Light-sensing circuit for power saving applications


Instructables user [MacDynamo] was thinking about home security systems and wondered how much electricity is being wasted while such systems are powered on, but not activated. He pondered it awhile, then designed a circuit that could be used to turn a security system on or off depending on the time of day, but without using any sort of clock.

His system relies on a 555 timer configured as a Schmitt trigger, with a photoresistor wired to the reset pin. When the ambient light levels drop far enough, the resistance on the reset pin increases, and the 555 timer breaks out of its reset loop. This causes the circuit to power on whatever is connected to it. When the sun rises, the resistance on the reset pin drops and the 555 timer continually resets until it gets dark again. He notes that this behavior can be easily reversed if you were to put the photoresistor on the trigger pin rather than the reset pin.

We like the idea, though we are a bit wary about using this for any sort of real security system. An errant insect or debris could cause the system to be turned on, and we’d feel pretty foolish if someone disabled our alarm with a flashlight. That said, this sort of circuit still has plenty of practical, power-saving applications outside the realm of home security.

6 thoughts on “Light-sensing circuit for power saving applications

  1. Great idea! I can see this being used to automatically turn on those giga-watt Christmas displays once the sun goes down.

    Note to HaD writers:
    weary = physically or mentally fatigued
    wary = on guard; watchful
    or perhaps you meant leery = suspicious or distrustful; wary

  2. Ok, i don’t get this. What is that schematic? Why is there an op amp with one floating input?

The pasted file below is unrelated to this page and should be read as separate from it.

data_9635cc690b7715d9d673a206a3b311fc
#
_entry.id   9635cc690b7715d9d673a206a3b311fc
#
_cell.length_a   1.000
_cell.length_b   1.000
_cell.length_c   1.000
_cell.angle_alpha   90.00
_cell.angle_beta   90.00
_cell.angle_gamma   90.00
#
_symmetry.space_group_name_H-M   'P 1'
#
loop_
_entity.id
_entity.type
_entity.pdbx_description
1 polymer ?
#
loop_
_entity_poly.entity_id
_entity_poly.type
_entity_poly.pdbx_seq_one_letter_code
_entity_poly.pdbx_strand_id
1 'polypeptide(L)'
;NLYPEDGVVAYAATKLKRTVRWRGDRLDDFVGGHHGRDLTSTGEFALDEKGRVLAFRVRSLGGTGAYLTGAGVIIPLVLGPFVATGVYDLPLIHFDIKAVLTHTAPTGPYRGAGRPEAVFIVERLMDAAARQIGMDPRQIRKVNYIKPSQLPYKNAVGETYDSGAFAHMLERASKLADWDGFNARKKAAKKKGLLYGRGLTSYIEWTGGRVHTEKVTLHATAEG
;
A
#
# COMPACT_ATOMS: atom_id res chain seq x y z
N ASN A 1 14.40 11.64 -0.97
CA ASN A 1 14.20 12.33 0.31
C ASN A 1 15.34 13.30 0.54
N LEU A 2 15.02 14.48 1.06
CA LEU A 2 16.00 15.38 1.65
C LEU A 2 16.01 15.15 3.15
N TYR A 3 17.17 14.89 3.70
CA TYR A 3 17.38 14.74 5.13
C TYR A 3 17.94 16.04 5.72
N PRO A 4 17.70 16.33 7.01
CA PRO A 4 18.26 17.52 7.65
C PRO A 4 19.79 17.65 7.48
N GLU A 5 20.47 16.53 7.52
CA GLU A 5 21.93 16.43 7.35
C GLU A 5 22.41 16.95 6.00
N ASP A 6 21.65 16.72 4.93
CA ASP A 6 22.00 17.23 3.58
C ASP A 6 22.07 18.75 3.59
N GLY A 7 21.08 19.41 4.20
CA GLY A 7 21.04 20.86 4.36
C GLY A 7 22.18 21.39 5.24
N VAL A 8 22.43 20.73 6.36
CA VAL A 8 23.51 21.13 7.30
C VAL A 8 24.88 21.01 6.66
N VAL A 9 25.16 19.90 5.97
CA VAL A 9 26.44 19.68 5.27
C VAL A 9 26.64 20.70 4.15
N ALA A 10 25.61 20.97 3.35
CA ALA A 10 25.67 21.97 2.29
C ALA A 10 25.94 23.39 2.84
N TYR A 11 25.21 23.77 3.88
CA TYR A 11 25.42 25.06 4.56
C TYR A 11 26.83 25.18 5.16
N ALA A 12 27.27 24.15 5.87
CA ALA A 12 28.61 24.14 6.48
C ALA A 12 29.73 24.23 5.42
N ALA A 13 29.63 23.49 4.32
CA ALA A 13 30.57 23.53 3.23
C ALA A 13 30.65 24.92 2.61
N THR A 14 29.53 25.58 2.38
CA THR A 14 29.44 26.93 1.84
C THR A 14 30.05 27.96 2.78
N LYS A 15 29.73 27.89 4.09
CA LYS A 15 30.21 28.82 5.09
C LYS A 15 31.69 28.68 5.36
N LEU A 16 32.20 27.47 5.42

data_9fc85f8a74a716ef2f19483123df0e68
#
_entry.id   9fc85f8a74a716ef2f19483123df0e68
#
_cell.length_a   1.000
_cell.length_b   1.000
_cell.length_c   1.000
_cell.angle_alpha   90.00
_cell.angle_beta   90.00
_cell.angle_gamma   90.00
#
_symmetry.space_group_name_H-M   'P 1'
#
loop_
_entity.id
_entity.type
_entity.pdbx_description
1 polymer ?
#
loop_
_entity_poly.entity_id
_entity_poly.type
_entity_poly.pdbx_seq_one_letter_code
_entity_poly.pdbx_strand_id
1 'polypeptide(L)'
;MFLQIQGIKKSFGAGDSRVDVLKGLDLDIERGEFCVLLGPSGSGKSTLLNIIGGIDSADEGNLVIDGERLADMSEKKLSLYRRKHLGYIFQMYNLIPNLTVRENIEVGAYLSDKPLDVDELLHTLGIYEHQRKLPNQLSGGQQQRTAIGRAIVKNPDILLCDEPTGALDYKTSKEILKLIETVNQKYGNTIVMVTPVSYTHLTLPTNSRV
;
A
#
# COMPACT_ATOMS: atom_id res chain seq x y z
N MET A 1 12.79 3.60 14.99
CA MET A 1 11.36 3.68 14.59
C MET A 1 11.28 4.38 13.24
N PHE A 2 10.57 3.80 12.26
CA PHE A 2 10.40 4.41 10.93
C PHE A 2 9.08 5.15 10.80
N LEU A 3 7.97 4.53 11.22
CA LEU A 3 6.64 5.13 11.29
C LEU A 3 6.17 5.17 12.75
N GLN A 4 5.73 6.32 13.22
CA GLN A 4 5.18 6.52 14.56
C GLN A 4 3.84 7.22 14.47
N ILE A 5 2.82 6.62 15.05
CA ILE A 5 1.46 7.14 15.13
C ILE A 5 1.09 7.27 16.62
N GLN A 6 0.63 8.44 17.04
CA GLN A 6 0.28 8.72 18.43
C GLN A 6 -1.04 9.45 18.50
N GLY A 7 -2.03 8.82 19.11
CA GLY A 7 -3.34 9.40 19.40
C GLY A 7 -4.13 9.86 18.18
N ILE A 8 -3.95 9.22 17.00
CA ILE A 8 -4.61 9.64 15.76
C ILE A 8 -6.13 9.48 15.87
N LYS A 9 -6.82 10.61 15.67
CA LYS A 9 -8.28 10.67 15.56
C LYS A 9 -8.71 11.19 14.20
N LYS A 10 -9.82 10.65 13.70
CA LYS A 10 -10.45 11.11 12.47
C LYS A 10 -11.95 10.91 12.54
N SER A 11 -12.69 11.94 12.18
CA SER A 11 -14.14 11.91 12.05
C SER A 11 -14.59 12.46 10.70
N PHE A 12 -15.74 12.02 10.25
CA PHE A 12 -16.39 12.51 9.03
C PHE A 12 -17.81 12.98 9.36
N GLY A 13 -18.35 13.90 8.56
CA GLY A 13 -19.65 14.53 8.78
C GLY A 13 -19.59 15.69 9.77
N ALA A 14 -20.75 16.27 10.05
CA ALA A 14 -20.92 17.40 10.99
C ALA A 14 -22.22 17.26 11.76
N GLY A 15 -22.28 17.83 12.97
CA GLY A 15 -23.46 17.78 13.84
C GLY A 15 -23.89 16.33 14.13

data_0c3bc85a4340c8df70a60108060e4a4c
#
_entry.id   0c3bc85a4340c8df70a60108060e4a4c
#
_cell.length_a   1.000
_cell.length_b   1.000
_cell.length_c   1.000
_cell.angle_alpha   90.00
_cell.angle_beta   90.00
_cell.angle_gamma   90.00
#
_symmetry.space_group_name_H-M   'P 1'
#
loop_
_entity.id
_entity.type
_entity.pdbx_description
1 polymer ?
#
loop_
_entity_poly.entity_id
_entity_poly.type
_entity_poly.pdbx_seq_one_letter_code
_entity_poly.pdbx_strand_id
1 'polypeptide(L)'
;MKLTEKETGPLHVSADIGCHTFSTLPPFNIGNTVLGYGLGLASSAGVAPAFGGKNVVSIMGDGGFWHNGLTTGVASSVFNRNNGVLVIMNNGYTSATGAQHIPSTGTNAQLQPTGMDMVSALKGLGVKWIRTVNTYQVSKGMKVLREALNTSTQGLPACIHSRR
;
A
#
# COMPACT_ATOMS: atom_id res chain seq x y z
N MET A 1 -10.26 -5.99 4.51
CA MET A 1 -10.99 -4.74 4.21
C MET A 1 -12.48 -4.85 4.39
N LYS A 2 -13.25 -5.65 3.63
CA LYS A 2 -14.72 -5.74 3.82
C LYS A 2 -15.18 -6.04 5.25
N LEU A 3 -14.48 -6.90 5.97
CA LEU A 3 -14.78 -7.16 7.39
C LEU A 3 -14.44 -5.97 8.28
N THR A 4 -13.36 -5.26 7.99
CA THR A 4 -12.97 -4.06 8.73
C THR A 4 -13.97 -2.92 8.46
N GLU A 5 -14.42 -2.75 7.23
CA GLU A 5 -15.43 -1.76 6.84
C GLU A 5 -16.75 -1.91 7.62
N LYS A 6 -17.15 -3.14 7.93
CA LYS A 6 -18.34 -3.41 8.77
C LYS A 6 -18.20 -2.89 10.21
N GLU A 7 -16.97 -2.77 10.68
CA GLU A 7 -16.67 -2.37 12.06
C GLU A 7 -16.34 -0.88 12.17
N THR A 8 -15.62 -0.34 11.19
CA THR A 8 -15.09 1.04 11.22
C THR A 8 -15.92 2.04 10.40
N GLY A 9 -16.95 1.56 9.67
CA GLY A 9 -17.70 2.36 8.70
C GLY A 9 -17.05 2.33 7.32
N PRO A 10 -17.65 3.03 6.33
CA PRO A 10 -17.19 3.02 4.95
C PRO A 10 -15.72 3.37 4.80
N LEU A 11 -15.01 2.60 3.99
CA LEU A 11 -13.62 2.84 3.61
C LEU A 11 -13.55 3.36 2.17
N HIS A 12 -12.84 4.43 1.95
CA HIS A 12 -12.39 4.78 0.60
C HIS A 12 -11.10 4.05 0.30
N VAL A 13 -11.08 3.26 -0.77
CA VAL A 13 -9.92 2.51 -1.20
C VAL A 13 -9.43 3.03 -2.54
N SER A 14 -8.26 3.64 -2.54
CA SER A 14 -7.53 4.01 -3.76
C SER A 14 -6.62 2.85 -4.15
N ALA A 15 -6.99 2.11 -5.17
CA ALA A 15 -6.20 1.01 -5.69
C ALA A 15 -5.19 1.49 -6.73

And why is it drawn so badly? And everything is so poorly and too complicated done. I mean it is like using your left hand to scratch your right ear after going around your head a few times…
    And as it’s been noted by HAD, the idea itself is very very unsuitable.

  3. I’ll agree that the circuit implementation is pretty odd… especially using that extra op-amp in the 12V version. Doesn’t seem entirely necessary for that… A while back, I built a vented cat litter box that used a PC fan to draw air through the filter. A 555 timer was used to run the fan (via 2n2222) for 20 minutes, and it was triggered using a phototransistor (break-beam IR arrangement). A potentiometer was added to provide an adjustable trigger point.

    Can someone here more experienced than I (not hard, admittedly) explain what he needed that op-amp for?

  4. Knowing that LEDs act as weak photocells, one could use a 555 and a LED and an OR gate to make a light level detector.

    When you charge up the diode in reverse, it retains a charge that bleeds off at a rate depending on how much light falls on it. Following the output of the 555 and the charge of the LED at the same time lets you detect when both of them are at a logical zero.

    That is, when the LED recieves enough light that its charge drops to logical zero before the 555 can pulse it again, another circuit can be triggered. When the light level is low, either the LED or the 555 will be at logical one at any given time.

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